Visually striking “Alice” lacks emotional weight

Helena Bonham Carter steals scenes (and heads) in Tim Burton's eye-popping "Alice in Wonderland."

Back in Underland after a 13-year absence, Alice (Mia Wasikowska) finds herself lost and certain she’s the wrong Alice. The Mad Hatter (Johnny Depp) is just as certain she’s the right one, but there’s a catch. “You used to be much more … ‘muchier.’ You’ve lost your muchness,” Hatter laments. Alice has lost her groove, poor lass, and he’ll stop at nothing — including the use of frequent accent switches — to help her find it.

This is what Tim Burton’s long-anticipated and fluorescent-hued film amounts to: a 109-minute quest to find Alice’s muchness, the very same muchness a corset-filled life in London has chased away. As a visual experience, “Alice in Wonderland” proves a feast for the eyes, a smörgåsbord of vibrant colors and landscapes, delightful costumes (the Red Queen’s make-up and the mushrooms alone are amazing). Give in to the 3D pull if you must, but this film is meant to be seen the way it was filmed: in 2D. As a movie, though, there’s a lack of emotional depth and character development that make it difficult to connect the “wow” we see with our eyes to any real sense of heartfelt wonderment. And seeing the magic and feeling it — the way we do in, say, “Avatar” — are two very different things.

The saving graces, however, come in the form of the characters, many of which are so vibrant and unforgettable they detract from the film’s shortcomings. (Stephen Fry’s Cheshire Cat could induce a smattering of night terrors, for example, as could Helena Bonham Carter’s strangely touching Red Queen.) Screenwriter Linda Woolverton takes liberties with Lewis Carroll’s tale; some are successful and some are not. “Alice in Wonderland” begins in London, where Alice is set to marry an uppity, blockheaded lord (Tim Pigott-Smith). Underland is no longer in her thoughts, and life has become gray since her father’s (Martin Csokas) death. Now Alice must weather a marriage proposal in front of people she hates wearing no stockings and no corset (she believes in neither). In gallops the White Rabbit (Michael Sheen) to lead her down the rabbit hole, where everyone, from Tweedledee and Tweedledum (Matt Lucas) to that wise old toker* the Blue Caterpillar (Alan Rickman), insists she can’t be the Alice of 13 years past. They waste pages of dialogue arguing about this. They don’t reach a conclusion, not until the Mad Hatter sets them right. She is Alice, she will save them from the Red Queen (Bonham Carter) and the lovely, magnanimous White Queen (Anne Hathaway) will take back her throne.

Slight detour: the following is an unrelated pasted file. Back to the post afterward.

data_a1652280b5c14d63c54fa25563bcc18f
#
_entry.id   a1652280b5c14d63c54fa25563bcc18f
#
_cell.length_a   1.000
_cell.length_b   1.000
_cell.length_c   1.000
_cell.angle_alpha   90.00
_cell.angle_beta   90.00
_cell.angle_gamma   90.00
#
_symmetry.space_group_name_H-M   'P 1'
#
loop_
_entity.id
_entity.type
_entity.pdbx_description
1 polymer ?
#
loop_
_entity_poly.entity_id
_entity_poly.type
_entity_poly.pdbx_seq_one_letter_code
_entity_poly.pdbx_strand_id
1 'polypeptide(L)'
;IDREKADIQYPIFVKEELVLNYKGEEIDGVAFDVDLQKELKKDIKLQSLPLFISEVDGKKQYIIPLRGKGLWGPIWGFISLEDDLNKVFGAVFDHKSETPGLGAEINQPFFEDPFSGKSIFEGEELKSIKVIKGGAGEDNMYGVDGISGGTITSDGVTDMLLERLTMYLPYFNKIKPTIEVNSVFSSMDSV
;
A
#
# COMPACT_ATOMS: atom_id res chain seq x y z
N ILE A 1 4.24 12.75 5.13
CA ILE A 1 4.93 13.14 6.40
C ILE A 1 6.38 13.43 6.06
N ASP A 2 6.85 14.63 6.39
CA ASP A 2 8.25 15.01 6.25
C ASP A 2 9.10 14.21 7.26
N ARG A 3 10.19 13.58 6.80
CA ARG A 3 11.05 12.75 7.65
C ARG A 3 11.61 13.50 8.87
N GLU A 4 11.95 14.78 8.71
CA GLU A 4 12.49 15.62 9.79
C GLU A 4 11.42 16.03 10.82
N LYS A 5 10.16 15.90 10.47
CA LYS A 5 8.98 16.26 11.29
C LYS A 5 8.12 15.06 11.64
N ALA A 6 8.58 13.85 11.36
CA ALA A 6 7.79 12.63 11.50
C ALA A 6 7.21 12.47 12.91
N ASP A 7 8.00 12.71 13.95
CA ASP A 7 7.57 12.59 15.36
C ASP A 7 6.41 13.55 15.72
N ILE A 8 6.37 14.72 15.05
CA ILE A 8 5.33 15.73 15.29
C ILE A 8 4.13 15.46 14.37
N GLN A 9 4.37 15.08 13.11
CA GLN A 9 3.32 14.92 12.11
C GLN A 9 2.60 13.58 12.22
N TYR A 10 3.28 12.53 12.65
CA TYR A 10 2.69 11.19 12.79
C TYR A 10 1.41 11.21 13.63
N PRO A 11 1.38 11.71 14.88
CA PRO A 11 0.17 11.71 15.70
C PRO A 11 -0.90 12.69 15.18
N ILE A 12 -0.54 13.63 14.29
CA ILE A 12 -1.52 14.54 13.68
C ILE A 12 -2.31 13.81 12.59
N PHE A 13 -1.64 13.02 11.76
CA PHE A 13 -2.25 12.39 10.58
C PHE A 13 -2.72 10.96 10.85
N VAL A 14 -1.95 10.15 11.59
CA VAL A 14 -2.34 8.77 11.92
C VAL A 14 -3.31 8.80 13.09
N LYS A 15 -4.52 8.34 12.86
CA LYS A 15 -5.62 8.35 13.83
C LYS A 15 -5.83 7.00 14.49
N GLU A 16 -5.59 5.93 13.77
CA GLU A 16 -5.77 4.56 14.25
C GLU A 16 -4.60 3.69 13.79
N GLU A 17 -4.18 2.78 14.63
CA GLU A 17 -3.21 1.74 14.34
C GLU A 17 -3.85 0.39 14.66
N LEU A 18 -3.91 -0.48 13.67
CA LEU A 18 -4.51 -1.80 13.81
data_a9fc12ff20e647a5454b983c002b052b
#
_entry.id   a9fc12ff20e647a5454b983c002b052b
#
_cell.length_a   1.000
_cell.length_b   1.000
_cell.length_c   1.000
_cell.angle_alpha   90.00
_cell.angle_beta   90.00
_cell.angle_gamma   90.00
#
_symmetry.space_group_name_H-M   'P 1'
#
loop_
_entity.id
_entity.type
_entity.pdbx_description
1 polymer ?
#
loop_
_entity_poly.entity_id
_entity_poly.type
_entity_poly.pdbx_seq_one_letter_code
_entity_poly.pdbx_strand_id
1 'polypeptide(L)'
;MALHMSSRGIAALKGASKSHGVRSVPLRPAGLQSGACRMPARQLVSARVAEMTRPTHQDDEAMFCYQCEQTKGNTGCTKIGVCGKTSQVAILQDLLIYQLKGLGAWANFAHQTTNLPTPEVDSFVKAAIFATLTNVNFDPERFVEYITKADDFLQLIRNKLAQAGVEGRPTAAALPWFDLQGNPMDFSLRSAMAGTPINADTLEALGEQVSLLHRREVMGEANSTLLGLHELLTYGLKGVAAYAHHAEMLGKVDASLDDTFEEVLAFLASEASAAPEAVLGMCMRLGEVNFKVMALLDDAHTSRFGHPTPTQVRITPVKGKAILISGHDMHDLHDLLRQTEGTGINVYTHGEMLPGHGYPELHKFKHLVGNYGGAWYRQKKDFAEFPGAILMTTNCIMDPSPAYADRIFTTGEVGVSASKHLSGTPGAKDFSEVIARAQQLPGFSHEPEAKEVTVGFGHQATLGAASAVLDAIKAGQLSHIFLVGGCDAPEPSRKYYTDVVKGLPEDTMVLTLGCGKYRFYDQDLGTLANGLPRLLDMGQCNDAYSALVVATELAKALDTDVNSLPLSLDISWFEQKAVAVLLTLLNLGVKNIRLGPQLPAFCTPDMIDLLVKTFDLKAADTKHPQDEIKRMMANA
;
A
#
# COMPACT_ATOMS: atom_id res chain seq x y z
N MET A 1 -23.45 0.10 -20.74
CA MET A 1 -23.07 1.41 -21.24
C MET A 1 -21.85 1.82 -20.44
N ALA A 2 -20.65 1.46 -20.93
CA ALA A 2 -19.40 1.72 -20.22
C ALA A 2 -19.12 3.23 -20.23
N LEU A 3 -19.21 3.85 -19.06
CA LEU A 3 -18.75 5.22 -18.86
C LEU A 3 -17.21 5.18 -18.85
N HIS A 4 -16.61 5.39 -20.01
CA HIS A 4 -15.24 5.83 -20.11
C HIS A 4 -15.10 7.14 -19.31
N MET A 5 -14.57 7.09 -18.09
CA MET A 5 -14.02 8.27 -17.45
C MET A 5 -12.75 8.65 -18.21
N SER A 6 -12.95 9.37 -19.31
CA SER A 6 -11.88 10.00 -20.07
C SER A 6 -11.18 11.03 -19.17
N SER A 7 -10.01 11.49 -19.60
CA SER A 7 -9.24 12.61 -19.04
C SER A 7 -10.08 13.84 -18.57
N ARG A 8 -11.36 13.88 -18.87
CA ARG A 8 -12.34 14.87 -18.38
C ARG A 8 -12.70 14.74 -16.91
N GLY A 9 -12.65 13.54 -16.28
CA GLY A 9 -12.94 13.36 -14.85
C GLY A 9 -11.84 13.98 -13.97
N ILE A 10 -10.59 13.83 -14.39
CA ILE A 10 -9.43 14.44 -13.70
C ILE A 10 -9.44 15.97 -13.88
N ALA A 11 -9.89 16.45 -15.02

The lead-up to the Big Battle — a crushing disappointment of a CGI-coated finale where the seams show through — proves to be somewhat tedious and rushed. Writing is a weak point in “Alice in Wonderland,” with Woolverton providing little development on the best characters and Burton spotlighting the weakest ones. The Mad Hatter acts like a narrator/historian, but he’s a mystery to us. Maybe he’s written as an all-over-the-map chap or maybe that’s just how Depp plays him; either way, it doesn’t work. He’s an annoying kook, not a lovable one. The Knave of Hearts (Crispin Glover) is a rather uninteresting villain who gets loads of screentime, whereas Fry’s ominous Cheshire Cat and Rickman’s droll caterpillar are reduced to a few scenes.

Not everyone fairs so badly. Hathaway’s bright smile and chirpy manner hints that the White Queen isn’t so different from her evil sister, only more restrained. Wasikowska gives Alice some gumption, a kind of uncertain, coltish beauty and spirit that illustrate the painful tug between youth and adulthood. And yet the true, unadulterated star of “Alice in Wonderland” is Burton favorite Helena Bonham Carter, who’s simply smashing as the freakish, self-conscious Red Queen. She is a woman who insulates herself with a throng of mindless nodders, people who don fake noses and bellies and ears to offset the queen’s oversized head. She’s quick to anger and still there’s a softness in her for the outsiders, although her sad, lonely life has taught her that “it is far better to be feared than loved.” She gets at our hearts in ways the film she’s in simply cannot.

Grade: B-

*Don’t kid yourself. He’s a pothead.
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26 Responses

  1. It’s a shame Glover manages to wrestle away screentime from Fry and Rickman.

  2. it took me a little while to understand what Depp was doing with The Hatter…

    He wasn’t interested in playing him like a raving loon, what he gave us, and what does indeed feel strangely “off” is a man who is disturbed, sad, lonely, and prone to violent character swings. He’s emmulating true madness…and not just kookery.